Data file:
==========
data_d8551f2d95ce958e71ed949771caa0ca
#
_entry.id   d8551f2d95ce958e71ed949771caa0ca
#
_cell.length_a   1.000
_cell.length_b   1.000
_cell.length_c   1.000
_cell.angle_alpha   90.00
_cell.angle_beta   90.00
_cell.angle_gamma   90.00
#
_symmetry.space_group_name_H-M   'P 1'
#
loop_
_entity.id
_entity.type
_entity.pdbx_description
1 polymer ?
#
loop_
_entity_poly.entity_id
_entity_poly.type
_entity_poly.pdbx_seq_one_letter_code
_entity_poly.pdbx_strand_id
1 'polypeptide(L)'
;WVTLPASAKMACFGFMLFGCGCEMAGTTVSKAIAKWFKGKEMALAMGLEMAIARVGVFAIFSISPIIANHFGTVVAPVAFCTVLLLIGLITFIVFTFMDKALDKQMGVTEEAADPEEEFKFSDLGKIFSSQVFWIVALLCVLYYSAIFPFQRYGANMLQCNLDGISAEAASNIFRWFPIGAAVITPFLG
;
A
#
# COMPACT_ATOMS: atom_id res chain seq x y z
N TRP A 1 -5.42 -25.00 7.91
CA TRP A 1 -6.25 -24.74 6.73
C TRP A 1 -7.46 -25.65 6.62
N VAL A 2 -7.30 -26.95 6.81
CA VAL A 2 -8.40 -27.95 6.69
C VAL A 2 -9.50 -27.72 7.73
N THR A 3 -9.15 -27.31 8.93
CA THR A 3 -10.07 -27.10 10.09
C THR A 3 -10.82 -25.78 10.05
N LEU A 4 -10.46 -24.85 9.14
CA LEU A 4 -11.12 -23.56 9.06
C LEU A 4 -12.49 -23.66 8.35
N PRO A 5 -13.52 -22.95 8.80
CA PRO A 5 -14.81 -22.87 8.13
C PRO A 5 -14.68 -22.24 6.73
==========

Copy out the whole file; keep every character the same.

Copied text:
data_d8551f2d95ce958e71ed949771caa0ca
#
_entry.id   d8551f2d95ce958e71ed949771caa0ca
#
_cell.length_a   1.000
_cell.length_b   1.000
_cell.length_c   1.000
_cell.angle_alpha   90.00
_cell.angle_beta   90.00
_cell.angle_gamma   90.00
#
_symmetry.space_group_name_H-M   'P 1'
#
loop_
_entity.id
_entity.type
_entity.pdbx_description
1 polymer ?
#
loop_
_entity_poly.entity_id
_entity_poly.type
_entity_poly.pdbx_seq_one_letter_code
_entity_poly.pdbx_strand_id
1 'polypeptide(L)'
;WVTLPASAKMACFGFMLFGCGCEMAGTTVSKAIAKWFKGKEMALAMGLEMAIARVGVFAIFSISPIIANHFGTVVAPVAFCTVLLLIGLITFIVFTFMDKALDKQMGVTEEAADPEEEFKFSDLGKIFSSQVFWIVALLCVLYYSAIFPFQRYGANMLQCNLDGISAEAASNIFRWFPIGAAVITPFLG
;
A
#
# COMPACT_ATOMS: atom_id res chain seq x y z
N TRP A 1 -5.42 -25.00 7.91
CA TRP A 1 -6.25 -24.74 6.73
C TRP A 1 -7.46 -25.65 6.62
N VAL A 2 -7.30 -26.95 6.81
CA VAL A 2 -8.40 -27.95 6.69
C VAL A 2 -9.50 -27.72 7.73
N THR A 3 -9.15 -27.31 8.93
CA THR A 3 -10.07 -27.10 10.09
C THR A 3 -10.82 -25.78 10.05
N LEU A 4 -10.46 -24.85 9.14
CA LEU A 4 -11.12 -23.56 9.06
C LEU A 4 -12.49 -23.66 8.35
N PRO A 5 -13.52 -22.95 8.80
CA PRO A 5 -14.81 -22.87 8.13
C PRO A 5 -14.68 -22.24 6.73